On 29 September 1988 he was given a certificate by his doctor recommending a change in hours but he was not given any time off as a consequence of that.
By remarkable coincidence the 29 September marked the exact seventh anniversary of his service with the NWRWSA. From that date onwards prima facie he was eligible for pro rata long service leave, subject of course to satisfying the necessary conditions set out in the Act.
On the next day Mr Harris said he was offered a job by Hawkridge Meats as an electrician, and took up his new position on 17 October - i.e. on the Monday following his termination.
I do not consider it necessary to recite in detail all of the arguments presented for or against the successes of this application. I am of the opinion that the circumstances of the case are such as to leave in one's mind a serious element of doubt as to the bona fides of the claim itself. I accept without question that Mr Harris was not happy with shift work. Few shift workers are: But I do not necessarily accept that his health was so badly affected by the need to work shift work that to have continued working for the Authority on day or shift work would have been unwise. I have come to this conclusion, not because I would presume to make a medical judgment, but largely because his doctor recommended a change in hours, not necessarily a change in jobs.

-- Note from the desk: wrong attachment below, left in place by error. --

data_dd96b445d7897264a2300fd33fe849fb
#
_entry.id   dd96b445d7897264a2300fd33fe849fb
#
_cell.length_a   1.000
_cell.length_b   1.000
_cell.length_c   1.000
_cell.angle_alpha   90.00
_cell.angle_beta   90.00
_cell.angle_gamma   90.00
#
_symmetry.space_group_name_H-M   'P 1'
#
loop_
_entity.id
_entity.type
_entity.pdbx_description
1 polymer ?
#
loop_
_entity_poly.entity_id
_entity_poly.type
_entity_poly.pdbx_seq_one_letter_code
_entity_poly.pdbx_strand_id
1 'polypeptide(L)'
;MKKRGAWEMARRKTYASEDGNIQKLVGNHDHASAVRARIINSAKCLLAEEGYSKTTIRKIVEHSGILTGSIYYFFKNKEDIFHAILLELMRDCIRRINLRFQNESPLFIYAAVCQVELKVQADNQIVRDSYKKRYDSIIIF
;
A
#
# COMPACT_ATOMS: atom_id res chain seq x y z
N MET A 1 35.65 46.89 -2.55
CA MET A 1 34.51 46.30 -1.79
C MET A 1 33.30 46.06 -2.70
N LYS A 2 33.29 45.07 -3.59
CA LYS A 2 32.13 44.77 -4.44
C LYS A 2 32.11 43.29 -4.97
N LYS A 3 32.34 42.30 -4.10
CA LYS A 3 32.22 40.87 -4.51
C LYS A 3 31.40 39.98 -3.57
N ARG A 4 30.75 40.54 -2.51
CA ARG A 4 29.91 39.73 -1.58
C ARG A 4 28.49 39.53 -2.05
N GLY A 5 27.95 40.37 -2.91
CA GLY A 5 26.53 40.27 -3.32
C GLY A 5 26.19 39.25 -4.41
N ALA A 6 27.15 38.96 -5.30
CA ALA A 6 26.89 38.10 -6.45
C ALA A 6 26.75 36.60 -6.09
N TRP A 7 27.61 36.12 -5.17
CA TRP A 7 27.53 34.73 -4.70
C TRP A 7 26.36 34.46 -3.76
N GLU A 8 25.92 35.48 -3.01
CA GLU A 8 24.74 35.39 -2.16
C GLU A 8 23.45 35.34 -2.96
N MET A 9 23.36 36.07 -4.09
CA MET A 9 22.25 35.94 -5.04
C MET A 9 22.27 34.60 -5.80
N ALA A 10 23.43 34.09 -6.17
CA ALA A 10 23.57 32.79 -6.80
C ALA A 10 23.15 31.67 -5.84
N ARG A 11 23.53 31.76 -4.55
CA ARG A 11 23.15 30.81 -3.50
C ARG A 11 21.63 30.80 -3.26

Mr Harris was in possession of his doctor's recommendation when he tendered his resignation to the Authority, but did not make mention of that fact in his letter setting out his intention to resign.
From the evidence presented before me, I tend to believe that he consciously held back on tendering this certificate until making application for pro rata long service leave.
The Authority, for its part, wrote to Mr Harris on 12 October stating that had he made the appropriate approach day work would have been made available "and continuity of work would have been assured". Apart from the fact that technically, one supposes, anyone who is permitted to retire on account of sickness is, subject to satisfying the minimum qualifying period, entitled prima facie to payment in lieu of long service leave, I must agree with the Authority's view as presented by Mr Jarman, namely that "the employer was not given an opportunity to remedy the situation".
Mr Jarman also stated, inter alia:
I make no finding on this latter assertion. Nevertheless I am not satisfied that Mr O'Halloran has fully discharged the onus put upon his client, Mr Harris, to justify his case. Quite apart from the fact that he did not ask for day work or that he did not indicate that he had received medical advice to the effect that he needed a change in hours, I find it difficult to accept that Mr Harris's illness was so acute as to preclude him from working either shift work or day work with the Authority. Obviously it was not so acute as to constitute an impediment to him taking up a position with Hawkridge Meats on the first working day following his termination.
I must accept Mr Harris's assurance that his job at Hawkridge was not already arranged before he resigned. Nevertheless the phenomenon of coincidence regarding dates and timing was quite remarkable in the circumstances.
The claim is dismissed